Bay Area Shops
Bay Area Shops
On Monday, we still had a few things to do, and one of them was to pick up Tom’s car at the Airport. It had been raining for the last couple of days, but Tom was not concerned about driving his car in wet weather. I followed him back from the Airport in his AMG Mercedes CLS 63 (what a mouthful!).
Parked on the street, it was interesting to see a similar shape in these two cars. When Mercedes introduced this model, people were talking about the long sleek sloping design, and yet, the Ferrari was shaped like this 40 years ago. It just goes to show how timeless in design some old Ferraris can be.
One thing we noticed as we drove the car in San Francisco was the exhaust was getting louder and louder. Peeking under the Ferrari, I saw a patch on one of the mufflers had worked itself loose. After wading through a flooded parking lot, we pulled the 365GT into my friend Tom Knudsen’s shop in San Carlos. (Yes, another Tom)
This was the first time I had a chance to take close look underneath the Queen since Tom Budinger bought the car. Although it was a little late to spot anything horribly wrong with the car, we were happy to confirm the positive results from the Pre Purchase Inspection Harley Cluxton made in Phoenix. Being a fellow 365 owner, Tom Knudsen stated, “Well Bought.”
When we took a closer look at the leaking muffler we saw the “patch” was actually a license plate pop riveted to the muffler!
Even though a new exhaust is in the future for this car, I wanted to see what we could do to nurse it along for a little while longer. Before arriving at Tom K’s shop, we stopped by a Home Depot and headed for the plumbing department. With a few long hose clamps in hand, we were ready for our “repair.” In less than 56 hours, we spanned the full spectrum of Vintage Ferrari ownership, from being introduced to some of the biggest names in the Vintage Ferraris, to shade tree muffler repairs with a couple of hose clamps!
Tom Budinger headed back into the city with his quieter car, and I headed to lunch with Tom Knudsen. After a nice meal, Tom took me on a tour of local shops that work on his cars. The first stop was to meet Dayal at “Prancing Horse of California” in Burlingame. Dayal is a factory trained mechanic that owns an operates a shop that has been around for years.
The Ferraris in his shop spanned nearly 50 years, with very nice clean work being done to them all.
The next stop was to meet Charlie Potts at California Classics, also in Burlingame. Tom’s getting a Honda roadster stripped and painted at Charlie’s shop, and Tom wanted to see the car after chemical stripping.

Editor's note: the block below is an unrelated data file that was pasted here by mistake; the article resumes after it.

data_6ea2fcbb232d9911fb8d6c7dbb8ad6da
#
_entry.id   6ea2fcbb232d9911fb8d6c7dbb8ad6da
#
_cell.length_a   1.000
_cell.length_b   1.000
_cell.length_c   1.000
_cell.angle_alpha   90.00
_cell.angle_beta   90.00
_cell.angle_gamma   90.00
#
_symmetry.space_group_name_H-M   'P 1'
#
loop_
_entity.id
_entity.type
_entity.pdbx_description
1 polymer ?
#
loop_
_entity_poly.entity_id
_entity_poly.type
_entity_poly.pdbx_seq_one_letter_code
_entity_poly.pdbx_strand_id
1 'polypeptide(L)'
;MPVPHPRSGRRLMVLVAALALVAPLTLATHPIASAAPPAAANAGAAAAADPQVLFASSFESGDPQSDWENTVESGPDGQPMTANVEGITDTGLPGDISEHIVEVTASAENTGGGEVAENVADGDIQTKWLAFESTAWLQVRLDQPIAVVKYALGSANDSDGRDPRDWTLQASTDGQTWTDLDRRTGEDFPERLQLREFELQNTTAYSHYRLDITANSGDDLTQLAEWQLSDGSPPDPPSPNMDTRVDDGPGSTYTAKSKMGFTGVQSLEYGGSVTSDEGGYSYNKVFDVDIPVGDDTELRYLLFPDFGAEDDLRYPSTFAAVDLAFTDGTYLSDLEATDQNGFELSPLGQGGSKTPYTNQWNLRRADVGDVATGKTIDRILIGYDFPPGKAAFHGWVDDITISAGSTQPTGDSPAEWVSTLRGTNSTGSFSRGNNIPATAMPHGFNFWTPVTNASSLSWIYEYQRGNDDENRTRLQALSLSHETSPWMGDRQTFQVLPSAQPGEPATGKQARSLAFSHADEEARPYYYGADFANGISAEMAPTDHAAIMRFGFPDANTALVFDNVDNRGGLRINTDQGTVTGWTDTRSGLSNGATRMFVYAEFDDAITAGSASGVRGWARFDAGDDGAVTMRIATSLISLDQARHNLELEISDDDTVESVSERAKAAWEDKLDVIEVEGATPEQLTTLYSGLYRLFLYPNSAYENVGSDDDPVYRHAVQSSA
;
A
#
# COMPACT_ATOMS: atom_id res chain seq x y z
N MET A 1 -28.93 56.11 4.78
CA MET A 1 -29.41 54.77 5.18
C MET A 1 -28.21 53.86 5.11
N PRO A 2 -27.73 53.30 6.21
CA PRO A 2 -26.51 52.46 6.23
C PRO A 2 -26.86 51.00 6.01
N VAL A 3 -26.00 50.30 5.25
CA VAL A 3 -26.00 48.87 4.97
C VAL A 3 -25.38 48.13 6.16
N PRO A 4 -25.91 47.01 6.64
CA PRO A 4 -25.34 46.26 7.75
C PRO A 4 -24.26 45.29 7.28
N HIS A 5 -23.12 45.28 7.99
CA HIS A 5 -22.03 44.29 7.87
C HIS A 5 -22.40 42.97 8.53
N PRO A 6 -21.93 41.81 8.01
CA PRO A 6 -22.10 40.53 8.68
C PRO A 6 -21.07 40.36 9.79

Here’s Charlie and Tom marveling at how well these Japanese frames were made.
Another interesting car in the shop was this Iso Griffo. These cars were 60s Italian designed and manufactured with American drive train.
This example had a lot of previous repairs that needed to be corrected before any paint could be sprayed.
All of this older repair will have to be cut out, and a new fender will have to be fabricated. I’m sure California Classics will handle this repair with a little more finesse than this brazed on strip of steel.
A short cut was taken with the nose of the car, as a company in Italy with the original bucks is making complete bodies for this car. The complete nose came by ship in a very large box, and will have to fitted and attached to the waiting chassis.
Everywhere I looked in the shop was another car in the process of new paint. This 400 Superamerica is waiting in line for a complete paint job.
Charlie explained this Daytona Spyder (a real one) is getting the California Classic Ferrari Yellow paint job. As you can imagine there are many shades of yellow, and when yellow Ferraris get together, it becomes evident that some yellows look better than others. This shop has found a nice yellow that the customers love, and they’ve painted several Ferraris in that hue. At least Charlie can guarantee that all of Cal Classic yellow cars will match when they park next to each other!
After another long day of visiting shops and talking cars with friends, Tom dropped me off at the Airport for a red-eye flight back to the East Coast. As much fun as it was, it was time for me to head back to work. It was a ton of fun, but I was anxious to get back to working on some Ferraris!
Just a reminder, I’m looking for a new Vintage Ferrari Project. If you have, or know of a restoration project, please let me know. It would be great to restore another car on this website! My E-mail.
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